For many years my name was unusual; I thought, perhaps, unique. There were few people called Luke when I was growing up (things started to change following the release of Star Wars in 1977). The surname McKernan was a rarity outside of parts of Northern Ireland. The combination of Luke McKernan, the bringing together of two rarities, felt like a comforting one-off. My name, like my fingerprints, was mine alone.
The internet has disabused me of such vanity. There are a number of Luke McKernans out there – not a huge number, but a number all the same. Quick web browsing shows tells me that there is the Luke McKernan who is an American lacrosse player, the Luke McKernan who was a stores accountant in the Royal Navy and now is a hairdresser, the Luke McKernan who is a personal trainer in Reading, and a Luke McKernan who ten years ago was a minor league cricket player in Australia. Going back in time, it may be that the first Luke McKernan was a Victorian sewing machine agent, while in the USA there was a Luke McKernan of Bradford County, Pennsylvania (1860-1923), the Luke McKernan who was marshal of Clare, Iowa in the 1880s, and a Luke McKernan of Lafayette County, Wisconsin (1857-1913).
In the web world we are in competition. I grabbed the lukemckernan.com domain name and @lukemckernan on Twitter back in 2007, so those following after must resort to lukemckernan1, luke_mckernan and other such admissions of having come second in the race. But I am not the Luke McKernan you will find on Facebook, LinkedIn, Instagram, or other such badges of online identity. Having found others who got there first, I have no wish to follow. Sheer pride prevents me from ever wanting to be known as lukemckernan3.
There will be some with more common names who comes across their namesakes more frequently, and may have had to deal with the challenge of meeting one’s namesake face to face. I have not met any other Luke McKernan, but I can see their faces online. I find the experience disturbing. There is someone who does not look like me, sound like me (in all probability), think like me nor share any of my background or interests (again, in all probability). Yet there they are, somehow pretending to be me, just as they must be annoyed to find me pretending to be them. I might have gone a lifetime without ever been aware of their existence, but the Internet has brought us together. I am confronted by the disaggregation of a vital part of my identity.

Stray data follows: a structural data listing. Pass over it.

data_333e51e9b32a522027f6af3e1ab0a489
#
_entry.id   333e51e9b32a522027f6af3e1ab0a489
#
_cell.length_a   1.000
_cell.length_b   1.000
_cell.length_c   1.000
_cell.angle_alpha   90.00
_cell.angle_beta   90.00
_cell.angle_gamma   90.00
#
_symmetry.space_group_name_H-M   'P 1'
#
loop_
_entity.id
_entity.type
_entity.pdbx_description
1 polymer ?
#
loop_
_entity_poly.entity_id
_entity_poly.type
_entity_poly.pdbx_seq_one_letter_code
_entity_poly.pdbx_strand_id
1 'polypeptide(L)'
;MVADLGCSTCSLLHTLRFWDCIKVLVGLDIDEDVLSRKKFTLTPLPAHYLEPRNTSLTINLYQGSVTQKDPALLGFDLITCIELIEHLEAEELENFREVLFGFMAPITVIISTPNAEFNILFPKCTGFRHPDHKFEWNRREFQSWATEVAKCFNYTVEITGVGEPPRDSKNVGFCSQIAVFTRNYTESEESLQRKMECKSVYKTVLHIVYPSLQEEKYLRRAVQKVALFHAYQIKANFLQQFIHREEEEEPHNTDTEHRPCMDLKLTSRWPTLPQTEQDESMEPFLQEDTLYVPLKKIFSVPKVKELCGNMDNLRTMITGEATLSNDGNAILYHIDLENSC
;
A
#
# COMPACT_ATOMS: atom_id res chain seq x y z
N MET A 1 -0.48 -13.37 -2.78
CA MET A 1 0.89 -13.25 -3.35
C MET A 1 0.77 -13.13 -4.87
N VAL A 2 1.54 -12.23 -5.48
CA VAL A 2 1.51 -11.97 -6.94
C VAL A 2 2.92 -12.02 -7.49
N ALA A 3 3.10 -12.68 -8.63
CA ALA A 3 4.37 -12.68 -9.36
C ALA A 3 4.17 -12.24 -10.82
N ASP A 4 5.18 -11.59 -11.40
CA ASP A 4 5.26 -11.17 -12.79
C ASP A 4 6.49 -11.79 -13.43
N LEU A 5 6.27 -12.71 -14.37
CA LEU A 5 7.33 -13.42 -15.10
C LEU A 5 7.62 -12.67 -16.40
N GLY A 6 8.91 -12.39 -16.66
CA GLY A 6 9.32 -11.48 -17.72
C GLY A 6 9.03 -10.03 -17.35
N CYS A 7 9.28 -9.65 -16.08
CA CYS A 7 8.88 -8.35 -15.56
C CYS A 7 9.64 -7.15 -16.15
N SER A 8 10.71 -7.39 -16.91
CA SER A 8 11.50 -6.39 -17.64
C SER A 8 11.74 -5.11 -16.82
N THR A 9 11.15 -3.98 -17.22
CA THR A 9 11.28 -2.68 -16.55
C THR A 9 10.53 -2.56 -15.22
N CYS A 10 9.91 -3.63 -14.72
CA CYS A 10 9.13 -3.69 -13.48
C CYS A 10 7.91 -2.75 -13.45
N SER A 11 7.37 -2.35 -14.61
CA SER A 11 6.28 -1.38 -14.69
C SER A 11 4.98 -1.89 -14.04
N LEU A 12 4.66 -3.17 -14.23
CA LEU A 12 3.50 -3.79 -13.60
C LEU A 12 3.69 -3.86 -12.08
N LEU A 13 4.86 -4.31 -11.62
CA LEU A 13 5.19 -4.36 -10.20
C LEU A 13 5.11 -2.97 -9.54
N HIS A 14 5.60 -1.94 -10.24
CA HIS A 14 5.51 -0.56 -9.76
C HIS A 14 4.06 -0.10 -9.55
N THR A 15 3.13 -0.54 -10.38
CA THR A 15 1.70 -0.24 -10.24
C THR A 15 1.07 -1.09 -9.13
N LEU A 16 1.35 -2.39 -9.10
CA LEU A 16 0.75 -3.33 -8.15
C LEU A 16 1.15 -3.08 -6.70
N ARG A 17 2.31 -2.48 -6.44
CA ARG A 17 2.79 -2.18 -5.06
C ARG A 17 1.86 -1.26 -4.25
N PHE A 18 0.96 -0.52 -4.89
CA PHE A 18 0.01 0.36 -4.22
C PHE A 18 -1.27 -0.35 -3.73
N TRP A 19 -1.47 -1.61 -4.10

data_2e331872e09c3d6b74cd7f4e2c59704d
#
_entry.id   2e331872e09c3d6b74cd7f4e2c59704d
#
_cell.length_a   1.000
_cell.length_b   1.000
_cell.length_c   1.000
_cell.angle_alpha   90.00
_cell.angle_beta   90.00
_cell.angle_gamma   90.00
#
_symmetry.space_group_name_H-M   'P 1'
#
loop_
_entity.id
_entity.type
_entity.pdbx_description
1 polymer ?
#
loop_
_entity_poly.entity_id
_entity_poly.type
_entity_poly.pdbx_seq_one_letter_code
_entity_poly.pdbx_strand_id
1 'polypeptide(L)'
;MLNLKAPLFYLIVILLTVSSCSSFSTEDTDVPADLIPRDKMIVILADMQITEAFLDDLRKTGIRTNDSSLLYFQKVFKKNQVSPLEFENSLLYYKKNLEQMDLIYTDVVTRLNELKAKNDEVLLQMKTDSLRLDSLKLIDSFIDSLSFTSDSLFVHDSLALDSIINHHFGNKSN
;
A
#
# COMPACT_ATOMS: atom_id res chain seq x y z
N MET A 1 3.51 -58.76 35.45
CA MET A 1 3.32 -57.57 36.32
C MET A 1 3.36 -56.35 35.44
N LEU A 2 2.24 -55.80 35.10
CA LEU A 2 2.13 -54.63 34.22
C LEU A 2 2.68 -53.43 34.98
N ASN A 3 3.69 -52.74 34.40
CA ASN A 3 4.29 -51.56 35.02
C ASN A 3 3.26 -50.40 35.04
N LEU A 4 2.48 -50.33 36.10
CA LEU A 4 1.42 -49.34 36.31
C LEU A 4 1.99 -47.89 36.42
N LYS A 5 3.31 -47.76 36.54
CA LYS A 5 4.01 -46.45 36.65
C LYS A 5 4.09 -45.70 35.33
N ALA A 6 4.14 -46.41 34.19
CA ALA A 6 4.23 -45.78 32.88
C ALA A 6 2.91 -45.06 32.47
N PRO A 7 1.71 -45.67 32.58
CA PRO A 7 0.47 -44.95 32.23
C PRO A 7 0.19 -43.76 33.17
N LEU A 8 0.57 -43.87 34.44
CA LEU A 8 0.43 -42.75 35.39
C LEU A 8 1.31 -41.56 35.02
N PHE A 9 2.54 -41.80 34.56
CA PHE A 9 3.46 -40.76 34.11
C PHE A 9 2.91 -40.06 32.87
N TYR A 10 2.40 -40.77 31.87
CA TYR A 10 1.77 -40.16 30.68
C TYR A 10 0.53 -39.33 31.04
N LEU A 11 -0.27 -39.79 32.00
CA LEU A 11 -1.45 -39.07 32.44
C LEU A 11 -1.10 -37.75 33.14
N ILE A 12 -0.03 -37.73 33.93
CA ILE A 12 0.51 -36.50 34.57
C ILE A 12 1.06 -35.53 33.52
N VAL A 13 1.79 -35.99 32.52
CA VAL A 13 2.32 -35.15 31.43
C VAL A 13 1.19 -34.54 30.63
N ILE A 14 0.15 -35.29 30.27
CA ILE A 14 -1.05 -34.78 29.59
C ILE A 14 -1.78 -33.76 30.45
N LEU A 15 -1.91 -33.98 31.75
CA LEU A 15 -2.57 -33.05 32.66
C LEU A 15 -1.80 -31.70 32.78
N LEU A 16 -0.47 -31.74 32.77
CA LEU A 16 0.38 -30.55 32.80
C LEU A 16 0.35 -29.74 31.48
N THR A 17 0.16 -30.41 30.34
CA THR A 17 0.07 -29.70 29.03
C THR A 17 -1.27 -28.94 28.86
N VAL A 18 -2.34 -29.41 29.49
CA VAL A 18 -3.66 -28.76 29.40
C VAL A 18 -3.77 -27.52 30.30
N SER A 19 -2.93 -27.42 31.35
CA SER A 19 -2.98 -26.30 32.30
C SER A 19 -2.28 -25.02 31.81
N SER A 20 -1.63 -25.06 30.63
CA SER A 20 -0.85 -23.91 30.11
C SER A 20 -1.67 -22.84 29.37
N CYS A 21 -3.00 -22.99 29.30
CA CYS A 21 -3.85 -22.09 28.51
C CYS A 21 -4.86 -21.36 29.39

There is a part of myself that has been diluted. I have witnessed the discomfort people feel when their name has been misspelt in a publication. Even the change of a single letter turns those words into someone that is not you, robbing you of the acknowledgment. How much greater then is the anguish when that which makes you what you are is shared by someone else – and someone who has done something entirely different with the inheritance.
We become our names; we are our names. We hear them mentioned above the hubbub of a crowd; we spot them amid the blur of a scanned text; we wince when they are mispronounced, natural precursor to being misunderstood. Our minds are continually attuned to looking out for confirmatory mentions of ourselves, just as we type in our names into search engines to find out what our virtual footprint looks like – only to find others sharing that which we must value as being ours alone.
We all know the effects that the Internet has had on the projection of identity. We present a version of ourselves online, which can be a form of disguise, or wish-fulfilment, but in all respects a doppelgänger who is a reflection of ourselves, or of a part of ourselves. The studies of the phenomenon (and there are many of them) focus on the ways in which we create online selves, particularly how we may hide (or unintentionally reveal) ourselves through assumed names, avatars and the like, seeking liberation or acceptance through degrees of invisibility. Such strategies are about protecting and defining an identity. So every Edgar becomes a Poor Tom.
But encountering someone online with the same name doesn’t seem to have been an aspect of such studies. How does someone feel when they want to establish an online identity for themselves under their own name, and find that many others have got there before them? What does it feel like to be relegated to JohnSmith23? What loss of self is there? The Internet is the ultimate leveller, telling us not only that all are the same because all share the same space, but that none of us is unique. It has nullified uniqueness. We can create online identities with fancy names to play the game of being someone else, but we still know our real name, who we really are. But we share it with someone else.
The power of one’s true name forms a rich literary and mythical theme. In Rumpelstiltskin, the miller’s daughter escapes from Rumpelstiltskin’s clutches when she finds out his true name. In Ursula Le Guin’s Earthsea novels, knowledge of a human’s (or a dragon’s) name gives you power over that person (or dragon). There is an atavistic fear of namelessness coupled with the fear of losing power because your name has become known. It is the stuff of folklore, and it is the stuff of online lives.
The added twist that the Internet has brought is faces. One could look down a telephone directory in times past and see others with the same name, sighing at what fashion or unimaginative parents had forced you to share. But nothing was revealed of character. The Internet tells me that not only can anyone be a Luke McKernan, but that a Luke McKernan can look like anyone. There is a certain amount of fraternal pride, as I see others sharing the same blessing, but ultimately I am diminished because I am just one permutation among many. I have lost power. The price of global interconnection is disenchantment.
But I do have the domain name.